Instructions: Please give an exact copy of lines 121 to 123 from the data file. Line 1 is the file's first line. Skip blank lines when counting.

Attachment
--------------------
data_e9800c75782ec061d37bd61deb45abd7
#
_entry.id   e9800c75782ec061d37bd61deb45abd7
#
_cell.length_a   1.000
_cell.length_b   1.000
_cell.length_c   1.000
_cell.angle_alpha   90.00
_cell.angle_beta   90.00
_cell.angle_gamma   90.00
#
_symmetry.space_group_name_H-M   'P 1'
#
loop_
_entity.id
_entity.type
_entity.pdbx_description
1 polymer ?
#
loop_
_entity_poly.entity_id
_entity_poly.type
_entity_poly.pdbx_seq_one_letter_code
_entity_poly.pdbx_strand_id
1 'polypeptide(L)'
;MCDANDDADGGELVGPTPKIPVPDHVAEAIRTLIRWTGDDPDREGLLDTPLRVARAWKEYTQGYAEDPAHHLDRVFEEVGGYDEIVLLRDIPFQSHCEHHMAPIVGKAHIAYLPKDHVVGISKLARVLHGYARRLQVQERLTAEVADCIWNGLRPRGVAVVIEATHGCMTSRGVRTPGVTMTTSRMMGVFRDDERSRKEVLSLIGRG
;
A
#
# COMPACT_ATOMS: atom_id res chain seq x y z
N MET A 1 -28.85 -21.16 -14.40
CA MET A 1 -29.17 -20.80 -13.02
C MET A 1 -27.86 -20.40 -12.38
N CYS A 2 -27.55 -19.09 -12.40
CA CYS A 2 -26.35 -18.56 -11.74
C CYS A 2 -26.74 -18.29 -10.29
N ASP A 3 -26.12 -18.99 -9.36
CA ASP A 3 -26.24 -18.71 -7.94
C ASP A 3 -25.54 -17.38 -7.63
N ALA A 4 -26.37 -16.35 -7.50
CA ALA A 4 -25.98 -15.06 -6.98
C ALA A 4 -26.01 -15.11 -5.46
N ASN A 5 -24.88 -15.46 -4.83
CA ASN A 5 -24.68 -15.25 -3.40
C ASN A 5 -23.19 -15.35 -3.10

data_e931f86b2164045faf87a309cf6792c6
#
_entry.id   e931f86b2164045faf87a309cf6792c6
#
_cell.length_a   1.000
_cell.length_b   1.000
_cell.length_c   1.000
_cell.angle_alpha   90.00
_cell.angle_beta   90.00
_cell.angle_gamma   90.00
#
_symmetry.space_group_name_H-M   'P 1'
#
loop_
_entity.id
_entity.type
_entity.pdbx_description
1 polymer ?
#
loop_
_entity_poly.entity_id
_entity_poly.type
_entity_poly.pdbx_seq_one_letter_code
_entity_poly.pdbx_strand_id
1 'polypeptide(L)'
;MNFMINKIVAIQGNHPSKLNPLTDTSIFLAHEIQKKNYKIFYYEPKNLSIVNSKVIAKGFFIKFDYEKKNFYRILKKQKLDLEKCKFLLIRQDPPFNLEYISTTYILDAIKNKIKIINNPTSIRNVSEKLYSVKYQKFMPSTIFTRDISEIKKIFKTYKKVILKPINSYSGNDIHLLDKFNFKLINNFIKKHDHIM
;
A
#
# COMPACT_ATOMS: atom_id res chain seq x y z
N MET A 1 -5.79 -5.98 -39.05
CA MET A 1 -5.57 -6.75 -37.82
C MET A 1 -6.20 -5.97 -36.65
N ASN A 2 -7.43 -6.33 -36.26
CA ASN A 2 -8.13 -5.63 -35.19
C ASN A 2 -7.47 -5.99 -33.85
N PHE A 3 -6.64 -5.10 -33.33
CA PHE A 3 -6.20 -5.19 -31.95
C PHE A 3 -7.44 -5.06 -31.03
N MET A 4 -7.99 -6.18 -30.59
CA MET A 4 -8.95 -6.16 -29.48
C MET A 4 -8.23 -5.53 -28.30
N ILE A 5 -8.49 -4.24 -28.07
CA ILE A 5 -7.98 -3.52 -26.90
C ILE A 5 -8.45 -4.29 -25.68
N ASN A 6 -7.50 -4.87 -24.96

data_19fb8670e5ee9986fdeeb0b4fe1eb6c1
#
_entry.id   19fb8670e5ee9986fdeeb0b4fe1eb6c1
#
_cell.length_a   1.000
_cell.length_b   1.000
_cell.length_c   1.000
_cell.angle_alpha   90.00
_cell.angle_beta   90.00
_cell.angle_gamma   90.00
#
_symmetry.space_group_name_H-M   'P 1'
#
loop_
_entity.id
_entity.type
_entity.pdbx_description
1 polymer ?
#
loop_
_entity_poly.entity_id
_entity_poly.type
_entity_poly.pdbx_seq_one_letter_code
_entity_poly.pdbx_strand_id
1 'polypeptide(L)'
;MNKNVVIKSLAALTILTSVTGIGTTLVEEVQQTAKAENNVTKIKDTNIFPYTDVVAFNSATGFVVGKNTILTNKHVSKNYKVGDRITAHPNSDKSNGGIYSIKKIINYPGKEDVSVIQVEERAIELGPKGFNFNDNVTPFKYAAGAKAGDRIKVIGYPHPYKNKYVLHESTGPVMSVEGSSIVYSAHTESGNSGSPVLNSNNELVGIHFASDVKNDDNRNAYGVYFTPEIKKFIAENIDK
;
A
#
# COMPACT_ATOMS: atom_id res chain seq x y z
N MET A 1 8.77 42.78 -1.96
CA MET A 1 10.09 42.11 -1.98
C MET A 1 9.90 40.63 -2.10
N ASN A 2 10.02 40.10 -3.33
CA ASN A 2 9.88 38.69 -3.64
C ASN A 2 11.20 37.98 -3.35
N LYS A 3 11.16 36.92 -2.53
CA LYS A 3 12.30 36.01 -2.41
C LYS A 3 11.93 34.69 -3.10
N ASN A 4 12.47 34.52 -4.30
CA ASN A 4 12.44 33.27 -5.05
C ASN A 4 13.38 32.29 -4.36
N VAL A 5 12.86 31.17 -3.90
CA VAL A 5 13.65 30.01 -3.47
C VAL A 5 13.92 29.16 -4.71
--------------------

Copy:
# COMPACT_ATOMS: atom_id res chain seq x y z
N MET A 1 8.77 42.78 -1.96
CA MET A 1 10.09 42.11 -1.98